First of all, I apologize for not discussing the markets too much this week. At this point in time I see no sense in doing so. The recent moves both up and down have been pretty much meaningless because there is no volume behind them. This lack of confirmation means that you must take them with a grain of salt.
The market is basically flat for the week after today. I haven't seen much T&A that has been particularly helpful in the last few weeks. Technical analysis without volume is a very dangerous game to play in a market like this.
The way I see it: The bears and bulls are both frustrated at this point. The bulls want a pullback because the entry points at these elevated levels are too pricey for even their expensive tastes. The bears also want a pullback because they are bears!
The light volume as both sides wait for a pullback has resulted in a market that is about as exciting as watching paint dry.
Lets get back to the Itulip data. Eric made some great points around inflation over there. Is the deflation we all believe we are seeing actually a mirage? Stealth inflation is the idea that you make products of lower quality and sell them at the same price as previous higher quality products.
Could it be that we are slowly sinking into third world living conditions as the quality of our products deteriorate in order to make them affordable for our battered consumer?
Are the 12oz steaks that we enjoyed last year slowly being replaced by 10 oz steaks at the same price? Or will the quality of beef eventually deteriorate without the consumer knowing it as prices remain the same. I have been hearing rumors that certian so called "Prime Steakhouses" are now buying choice beef and pricing it slightly below prime without telling their patrons.
Another question around inflation:
Will a dramatic drop in supply as factories go BK actually force prices higher as products become more scarce?
These are all excellent questions, and stealth inflation in the form of cheaper made knockoffs and smaller portions may be a serious part of the equation.
I have to believe that the fight between the deflationist's and the inflationist's will end up ending somewhere in the middle.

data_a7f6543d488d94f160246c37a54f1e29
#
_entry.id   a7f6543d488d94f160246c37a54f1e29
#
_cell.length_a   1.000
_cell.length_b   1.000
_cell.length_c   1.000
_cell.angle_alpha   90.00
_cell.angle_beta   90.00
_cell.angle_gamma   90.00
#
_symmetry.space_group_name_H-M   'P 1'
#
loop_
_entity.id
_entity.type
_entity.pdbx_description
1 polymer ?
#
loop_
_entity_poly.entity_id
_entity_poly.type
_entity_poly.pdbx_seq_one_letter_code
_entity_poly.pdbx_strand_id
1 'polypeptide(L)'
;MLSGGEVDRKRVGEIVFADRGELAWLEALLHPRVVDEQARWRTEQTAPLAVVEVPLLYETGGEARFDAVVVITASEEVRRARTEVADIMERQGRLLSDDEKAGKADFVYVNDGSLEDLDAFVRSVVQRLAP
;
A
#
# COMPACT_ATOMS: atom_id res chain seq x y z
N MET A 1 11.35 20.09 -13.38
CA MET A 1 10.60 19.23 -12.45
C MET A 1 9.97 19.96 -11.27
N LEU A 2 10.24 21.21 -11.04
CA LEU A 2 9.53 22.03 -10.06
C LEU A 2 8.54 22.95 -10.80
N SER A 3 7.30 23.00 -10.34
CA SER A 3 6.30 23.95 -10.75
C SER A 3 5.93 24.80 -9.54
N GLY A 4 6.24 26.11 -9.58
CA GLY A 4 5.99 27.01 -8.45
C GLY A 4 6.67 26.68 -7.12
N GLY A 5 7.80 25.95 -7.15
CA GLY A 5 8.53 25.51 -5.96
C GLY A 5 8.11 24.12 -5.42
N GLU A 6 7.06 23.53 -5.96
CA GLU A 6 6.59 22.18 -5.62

I compare this situation to politics. Each side makes great points but neither side is always right. The far left Democrats and the far right Republicans are both a bunch of loons. As a result, most bills that get done in Washington end up somewhere in the middle.
Here are a few graphs that support the idea that we are in a period of disinflation versus deflation(similiar to periods of the '70's):
Here is the CPI during deflation of the 1930's:
Here is the CPI in our current collapse:
The way I see it, four months is not a long enough period for the inflationist's to declare victory. To their credit, the Fed has not let them down yet as they create trillions of dollars in order to keep this bubble afloat. However, if they cannot sustain these shenanigans, will we see the collapse like the one seen above from the '30's?
One thing is certianly becoming more and more clear to me. Our living standards will steadily drop in either scenario. If we cannot afford price inflation, then we will likely see inflation via cheaper goods replacing superior goods at the same price.
I am seeing signs of the new third world America right now. Outback now has a 6oz steak for $9.99. Five years ago, America would have laughed at them if they tried to call this a "steak dinner". Today, its a reality.
The inflation/deflation debate will rage on long after I finish this post. However, I thought that Itulip made some great points today around a potential lack of supply as well as the quality of supply.
The falling dollar, a deflation obsessed Fed, and changes in quantity as well as the quality of supply are all compelling reasons to see the inflationary side of this equation.
On the flip side, bankers always lose in severe inflation because all of those dollars they own become worthless. As a result, the bankers and the Fed want some inflation but not TOO much inflation. They may decide that deflation is the only exit where they remain rich because the dollar would rise in such a scenario.
Its a tough argument folks! This is why a well diversified portfolio should be prepared for either scenario.